Sometimes it pays to troll through the news, even a grubby old-fashioned newspaper. I grabbed a hard copy of the Globe and Mail in a hotel lobby on a recent trip, enjoying the nostalgic feelings of smudged ink and that sweet, familiar irritation that the Starbucks table was too small to lay it out properly.
Luckily, the hard copy transcended my petty grievances handily. There was a gem of an article buried on P4 of the business section, which is too bad, because it was brilliant. It was on the opinion page of the Monday business section, the real estate equivalent of a house next to a meat packing plant, with the smallest, un-bolded headline font currently available on the market. This is a crying shame, because the article’s contents should form the cornerstone of environmental discussions for the next five years.
It didn’t help that the article first appeared in print and online with a bizarre title: “Why ‘green’ might not be the colour of money,” which was an unfortunately weird headline that gave no clue as to content. Most headlines consist of turbocharged hype that dials in on one sensational quote/statistic/inference in the article and waves it around like a head on a pike to attract eyeballs. Given the shelf life of non-sensational online stories, it’s no wonder the piece went nowhere before it somehow found a more useful title: “It’s time to rethink our messaging about environmental change.” But even this title is abysmal; the entire content of the piece is not about changing a message, but rethinking the work of the entire climate change industry. No wonder the Globe’s editors were unable to describe it correctly; it’s a concept that’s never been seen in public before.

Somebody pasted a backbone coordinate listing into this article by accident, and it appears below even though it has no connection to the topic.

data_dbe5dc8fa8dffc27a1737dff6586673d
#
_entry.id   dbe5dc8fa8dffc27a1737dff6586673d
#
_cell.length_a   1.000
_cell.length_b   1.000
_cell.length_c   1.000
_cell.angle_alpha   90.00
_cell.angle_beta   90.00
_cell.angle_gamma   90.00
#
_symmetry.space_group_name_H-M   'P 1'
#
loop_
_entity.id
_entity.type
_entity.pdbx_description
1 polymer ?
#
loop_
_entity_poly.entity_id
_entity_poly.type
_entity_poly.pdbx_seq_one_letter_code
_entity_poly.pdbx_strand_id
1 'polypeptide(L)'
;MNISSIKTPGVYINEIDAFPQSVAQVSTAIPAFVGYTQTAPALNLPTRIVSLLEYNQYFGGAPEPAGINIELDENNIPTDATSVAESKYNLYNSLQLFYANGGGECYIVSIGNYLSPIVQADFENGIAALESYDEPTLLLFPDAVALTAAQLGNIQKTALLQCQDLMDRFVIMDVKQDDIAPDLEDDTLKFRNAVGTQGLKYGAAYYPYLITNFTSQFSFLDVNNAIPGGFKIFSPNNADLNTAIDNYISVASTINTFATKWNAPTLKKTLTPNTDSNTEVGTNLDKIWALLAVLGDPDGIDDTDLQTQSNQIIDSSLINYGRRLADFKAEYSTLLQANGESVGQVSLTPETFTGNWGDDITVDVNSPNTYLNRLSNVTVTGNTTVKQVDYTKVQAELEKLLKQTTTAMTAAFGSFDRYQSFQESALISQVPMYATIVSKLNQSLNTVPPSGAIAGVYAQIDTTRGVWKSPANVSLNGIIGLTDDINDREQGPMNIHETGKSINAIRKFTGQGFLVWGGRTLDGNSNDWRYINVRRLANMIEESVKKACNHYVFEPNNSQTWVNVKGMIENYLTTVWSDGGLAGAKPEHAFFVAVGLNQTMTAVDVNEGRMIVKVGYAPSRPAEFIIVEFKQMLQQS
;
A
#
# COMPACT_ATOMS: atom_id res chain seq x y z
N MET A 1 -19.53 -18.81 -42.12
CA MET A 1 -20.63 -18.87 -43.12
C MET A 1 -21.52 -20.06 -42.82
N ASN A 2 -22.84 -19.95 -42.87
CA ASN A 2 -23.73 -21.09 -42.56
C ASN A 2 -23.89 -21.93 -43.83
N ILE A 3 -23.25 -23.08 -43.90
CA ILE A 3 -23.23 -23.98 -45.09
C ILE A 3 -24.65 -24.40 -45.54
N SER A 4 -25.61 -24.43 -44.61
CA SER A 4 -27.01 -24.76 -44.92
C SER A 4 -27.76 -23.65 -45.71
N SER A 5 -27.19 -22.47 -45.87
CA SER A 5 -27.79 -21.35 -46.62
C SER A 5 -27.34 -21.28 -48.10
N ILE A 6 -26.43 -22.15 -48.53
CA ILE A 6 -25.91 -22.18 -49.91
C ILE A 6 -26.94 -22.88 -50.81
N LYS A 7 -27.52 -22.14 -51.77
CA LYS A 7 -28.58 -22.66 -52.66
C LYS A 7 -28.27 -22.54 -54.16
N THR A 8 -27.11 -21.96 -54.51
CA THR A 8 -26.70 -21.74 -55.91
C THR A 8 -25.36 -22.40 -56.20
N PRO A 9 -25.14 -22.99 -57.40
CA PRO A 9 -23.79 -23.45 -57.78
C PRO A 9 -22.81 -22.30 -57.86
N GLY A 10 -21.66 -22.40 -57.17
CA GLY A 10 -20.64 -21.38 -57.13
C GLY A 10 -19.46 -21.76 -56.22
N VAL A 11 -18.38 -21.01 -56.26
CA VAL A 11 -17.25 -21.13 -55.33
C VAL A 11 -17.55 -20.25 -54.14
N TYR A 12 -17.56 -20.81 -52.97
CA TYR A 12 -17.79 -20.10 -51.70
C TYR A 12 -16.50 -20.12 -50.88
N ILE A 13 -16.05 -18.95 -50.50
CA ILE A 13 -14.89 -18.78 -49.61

The article was the work of two academics (Jennifer Lynes and Sarah Wolfe, both environmentally departmented professors from the University of Waterloo), who pointed out something that many of us feel deep down: that current efforts to promote environmental innovation and change are not working. The greenest segment of the population is getting greener, and the other 90 percent would totally love to help but sorry I just bought this SUV and a Greenpeace sticker on the back just would not work at all.
The analysis of the current stalemate was brief, but laser-sharp and accurate. Four simple points are made that should be enough to derail the current monolithic environment industry and start a new revolution, but they will have a hard time because the media couldn’t have cared less.
The article’s four pertinent points are: that only a fraction of the population is motivated by the health of the planet; that more information does not lead to more action; that scare tactics don’t work; and that environmental products have to be desirable before they become adopted. Each point is supported by logical and balanced reasons that are hard to argue with, which explains why the article was pointedly ignored by even its owner.